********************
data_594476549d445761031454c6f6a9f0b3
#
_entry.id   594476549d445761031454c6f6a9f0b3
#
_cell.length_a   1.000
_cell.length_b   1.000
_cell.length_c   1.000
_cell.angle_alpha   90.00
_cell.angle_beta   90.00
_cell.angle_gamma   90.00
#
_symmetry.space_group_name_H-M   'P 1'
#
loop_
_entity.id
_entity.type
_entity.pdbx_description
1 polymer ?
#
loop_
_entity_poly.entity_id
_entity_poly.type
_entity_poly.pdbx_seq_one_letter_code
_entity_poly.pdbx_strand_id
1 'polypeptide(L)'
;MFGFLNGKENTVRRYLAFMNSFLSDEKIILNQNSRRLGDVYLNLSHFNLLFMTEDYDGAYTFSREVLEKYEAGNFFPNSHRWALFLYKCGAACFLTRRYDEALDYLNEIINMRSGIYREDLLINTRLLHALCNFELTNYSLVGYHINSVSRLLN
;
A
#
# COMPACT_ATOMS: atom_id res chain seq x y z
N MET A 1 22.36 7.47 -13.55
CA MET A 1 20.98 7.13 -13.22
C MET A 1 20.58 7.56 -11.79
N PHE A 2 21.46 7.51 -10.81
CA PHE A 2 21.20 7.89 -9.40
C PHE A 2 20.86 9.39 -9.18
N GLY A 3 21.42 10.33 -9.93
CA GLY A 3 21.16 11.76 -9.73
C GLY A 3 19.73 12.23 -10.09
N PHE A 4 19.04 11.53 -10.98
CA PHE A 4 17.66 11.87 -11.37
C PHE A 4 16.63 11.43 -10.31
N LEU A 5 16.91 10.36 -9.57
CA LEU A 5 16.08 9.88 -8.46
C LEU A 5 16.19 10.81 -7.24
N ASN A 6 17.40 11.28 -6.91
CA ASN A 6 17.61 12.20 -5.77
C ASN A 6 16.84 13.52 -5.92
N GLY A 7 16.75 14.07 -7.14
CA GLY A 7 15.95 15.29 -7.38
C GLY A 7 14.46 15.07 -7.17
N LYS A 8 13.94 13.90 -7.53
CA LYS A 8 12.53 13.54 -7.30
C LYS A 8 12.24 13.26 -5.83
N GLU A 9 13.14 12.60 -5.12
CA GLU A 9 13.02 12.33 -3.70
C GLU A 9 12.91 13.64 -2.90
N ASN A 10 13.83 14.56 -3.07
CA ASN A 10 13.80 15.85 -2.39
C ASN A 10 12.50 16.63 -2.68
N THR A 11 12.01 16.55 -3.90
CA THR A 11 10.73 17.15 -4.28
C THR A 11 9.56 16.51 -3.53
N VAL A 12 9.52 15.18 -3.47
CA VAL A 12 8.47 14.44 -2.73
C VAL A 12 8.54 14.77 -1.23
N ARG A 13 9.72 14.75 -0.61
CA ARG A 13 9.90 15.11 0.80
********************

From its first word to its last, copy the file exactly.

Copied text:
data_594476549d445761031454c6f6a9f0b3
#
_entry.id   594476549d445761031454c6f6a9f0b3
#
_cell.length_a   1.000
_cell.length_b   1.000
_cell.length_c   1.000
_cell.angle_alpha   90.00
_cell.angle_beta   90.00
_cell.angle_gamma   90.00
#
_symmetry.space_group_name_H-M   'P 1'
#
loop_
_entity.id
_entity.type
_entity.pdbx_description
1 polymer ?
#
loop_
_entity_poly.entity_id
_entity_poly.type
_entity_poly.pdbx_seq_one_letter_code
_entity_poly.pdbx_strand_id
1 'polypeptide(L)'
;MFGFLNGKENTVRRYLAFMNSFLSDEKIILNQNSRRLGDVYLNLSHFNLLFMTEDYDGAYTFSREVLEKYEAGNFFPNSHRWALFLYKCGAACFLTRRYDEALDYLNEIINMRSGIYREDLLINTRLLHALCNFELTNYSLVGYHINSVSRLLN
;
A
#
# COMPACT_ATOMS: atom_id res chain seq x y z
N MET A 1 22.36 7.47 -13.55
CA MET A 1 20.98 7.13 -13.22
C MET A 1 20.58 7.56 -11.79
N PHE A 2 21.46 7.51 -10.81
CA PHE A 2 21.20 7.89 -9.40
C PHE A 2 20.86 9.39 -9.18
N GLY A 3 21.42 10.33 -9.93
CA GLY A 3 21.16 11.76 -9.73
C GLY A 3 19.73 12.23 -10.09
N PHE A 4 19.04 11.53 -10.98
CA PHE A 4 17.66 11.87 -11.37
C PHE A 4 16.63 11.43 -10.31
N LEU A 5 16.91 10.36 -9.57
CA LEU A 5 16.08 9.88 -8.46
C LEU A 5 16.19 10.81 -7.24
N ASN A 6 17.40 11.28 -6.91
CA ASN A 6 17.61 12.20 -5.77
C ASN A 6 16.84 13.52 -5.92
N GLY A 7 16.75 14.07 -7.14
CA GLY A 7 15.95 15.29 -7.38
C GLY A 7 14.46 15.07 -7.17
N LYS A 8 13.94 13.90 -7.53
CA LYS A 8 12.53 13.54 -7.30
C LYS A 8 12.24 13.26 -5.83
N GLU A 9 13.14 12.60 -5.12
CA GLU A 9 13.02 12.33 -3.70
C GLU A 9 12.91 13.64 -2.90
N ASN A 10 13.83 14.56 -3.07
CA ASN A 10 13.80 15.85 -2.39
C ASN A 10 12.50 16.63 -2.68
N THR A 11 12.01 16.55 -3.90
CA THR A 11 10.73 17.15 -4.28
C THR A 11 9.56 16.51 -3.53
N VAL A 12 9.52 15.18 -3.47
CA VAL A 12 8.47 14.44 -2.73
C VAL A 12 8.54 14.77 -1.23
N ARG A 13 9.72 14.75 -0.61
CA ARG A 13 9.90 15.11 0.80